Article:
Do you have a relationship with the client?

 If your business has already signed a contract with the client in the past, consider your business-to-business (B2B) relationship. Would you recommend their business and services? Are they trustworthy and professionally managed? Have they gone above and beyond in their correspondence and cooperation with the previous contract or have they been slack? Also consider the nature of that relationship. What adjectives would you use to describe it? And how would you rate their level of professionalism?

Who is currently providing the services?

 Consider any existing services between your business and the incumbent. Who has committed to what service? Is it a two-way street? Analyse any existing processes as well as any potential operations in the case of securing the tender.

Do you meet the minimum/mandatory requirements of the RFP/RFT/EOI?

Ensure that you meet ALL of the requirements addressed in each tender document. This is very similar to meeting the key selection criteria when applying for a job. The client has carefully considered each criterion in regards to the role, as each is necessary to the tasks involved.

Employers and clients disclose criteria in order to refine their search. If you or your business does not meet even one point, then you are not fit for the position. Yes, this may sound dramatic and yes I may be a little guilty of disregarding this in the past by still applying for those jobs. But did I get the job? Nope. Consider what is at stake for your business if you do not fulfil a requirement, or conversely if you were tendering and you received bids from businesses that could not commit to your prerequisites, what would be the outcome for the applicant?

Do you have the appropriate experience to undertake and deliver the requirements of the tender?

 Does your company’s previous experience leverage its ability to deliver the requested outcome to the client? As with the job hunt, if you had zero experience in the industry, the business is unlikely to select you from its pool of applicants. Trust me, as a recent graduate I would know this one! The employer would choose another applicant over you 9 out of 10 times based on that applicant having previous experience in the industry. The same thing goes for a business seeking another business for their tender. If your business had little to no experience in the specified area, would they be likely to trust in your ability to handle the request? Unlikely. Ensure that your company is backed by previous experience in order to deliver on the requirements of the tender. Though it is totally acceptable to gain new experience and develop new skills in any new employment or for a change of career path, if there is no experience in selected area in a tender, you might want to potentially reconsider if you are the most candid fit for the job.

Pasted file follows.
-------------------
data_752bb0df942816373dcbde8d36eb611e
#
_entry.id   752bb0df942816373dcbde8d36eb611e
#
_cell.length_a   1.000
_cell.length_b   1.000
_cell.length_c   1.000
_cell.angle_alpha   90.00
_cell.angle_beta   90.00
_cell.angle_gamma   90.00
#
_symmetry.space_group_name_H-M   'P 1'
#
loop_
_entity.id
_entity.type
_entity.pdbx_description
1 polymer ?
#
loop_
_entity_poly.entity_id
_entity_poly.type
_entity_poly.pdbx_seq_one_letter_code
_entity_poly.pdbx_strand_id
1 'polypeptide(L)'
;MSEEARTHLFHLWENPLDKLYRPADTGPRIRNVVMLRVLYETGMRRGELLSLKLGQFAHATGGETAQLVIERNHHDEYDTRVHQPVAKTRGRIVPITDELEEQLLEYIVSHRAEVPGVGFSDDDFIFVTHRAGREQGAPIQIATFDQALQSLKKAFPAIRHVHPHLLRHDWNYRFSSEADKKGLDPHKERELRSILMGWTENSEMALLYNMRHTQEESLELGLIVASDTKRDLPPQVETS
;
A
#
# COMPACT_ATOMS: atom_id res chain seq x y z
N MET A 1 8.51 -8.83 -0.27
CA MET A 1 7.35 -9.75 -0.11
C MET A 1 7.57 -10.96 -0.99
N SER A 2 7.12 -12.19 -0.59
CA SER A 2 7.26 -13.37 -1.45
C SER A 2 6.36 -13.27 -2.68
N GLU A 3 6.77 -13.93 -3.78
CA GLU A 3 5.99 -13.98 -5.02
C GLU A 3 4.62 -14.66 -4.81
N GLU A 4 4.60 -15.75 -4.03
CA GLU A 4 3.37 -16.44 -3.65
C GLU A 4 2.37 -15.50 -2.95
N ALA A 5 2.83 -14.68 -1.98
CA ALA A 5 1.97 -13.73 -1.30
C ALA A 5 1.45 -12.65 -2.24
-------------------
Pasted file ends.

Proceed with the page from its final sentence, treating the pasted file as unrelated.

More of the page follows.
Have you worked for the client (agency) previously?

Were there any existing contracts between your business and the client previously? Are they still being implemented? What is your B2B dynamic or relationship? If this is a new partnership, carefully consider the requirements of the tender as well as the impact either outcome would have upon your business.

Do you know why this tender has been released, and do you understand what the requirements of the client (agency) are?

What is the overarching objective of the tender? What is the end-goal? What does the client hope to achieve by securing the tender and what are the benefits and challenges that the client faces in doing so? Ensure that you fully comprehend the requirements of the client. Break down sentences into phrases and key words to help decipher their goals, values and what is the most crucial information.

Do you know who your competitors will be for this tender?

Analyse your competitors in order to gain a deeper insight into the tender. Who are they, what are their values, what are their strengths, weaknesses and what can they ultimately bring to the tender, potentially that your company cannot? What differentiates their business from yours? What does your company have to offer that outweighs their offerings?

Are you appropriately resourced to meet the requirements of the tender without affecting existing clients?

Do you have the resources to commit to the tender including personnel, time and finances? Will the tender impact upon or affect your existing clients? Would this be in a positive or negative light? How will the tender affect your clients, and the procedures already set in place? How and why would the tender not affect existing clients and will this pose any issues?

Do you know the potential revenue from this contract? Is this sufficient for the work required?

Would securing the tender provide a substantial return on investment in regards to finances? What is the estimated profit margin and capital turnover considering the tender? Sit down and calculate approximate estimated figures in order to make a financially informed decision before you commit to the tender. The more informed the decision, the better. From a job-hunting perspective, this would involve you considering pay rates per hour, per annum, weekly and monthly. You’d need to decipher whether or not the pay rate is substantiated through the expected workload including both the amount of hours required per week, as well as the quality and quantity of responsibilities expected of the role. Ask yourself, is the monetary value worth the amount of work, type of work and level of commitment required of the job? Is it not solely about the money? The same question applies for securing a tender. Does the deal allow a deeper establishment for the B2B relationship? Does it enable a greater sense of trust from consumers or establish a certain brand status or identity? Ultimately, as I like to put it, is the juice worth the squeeze?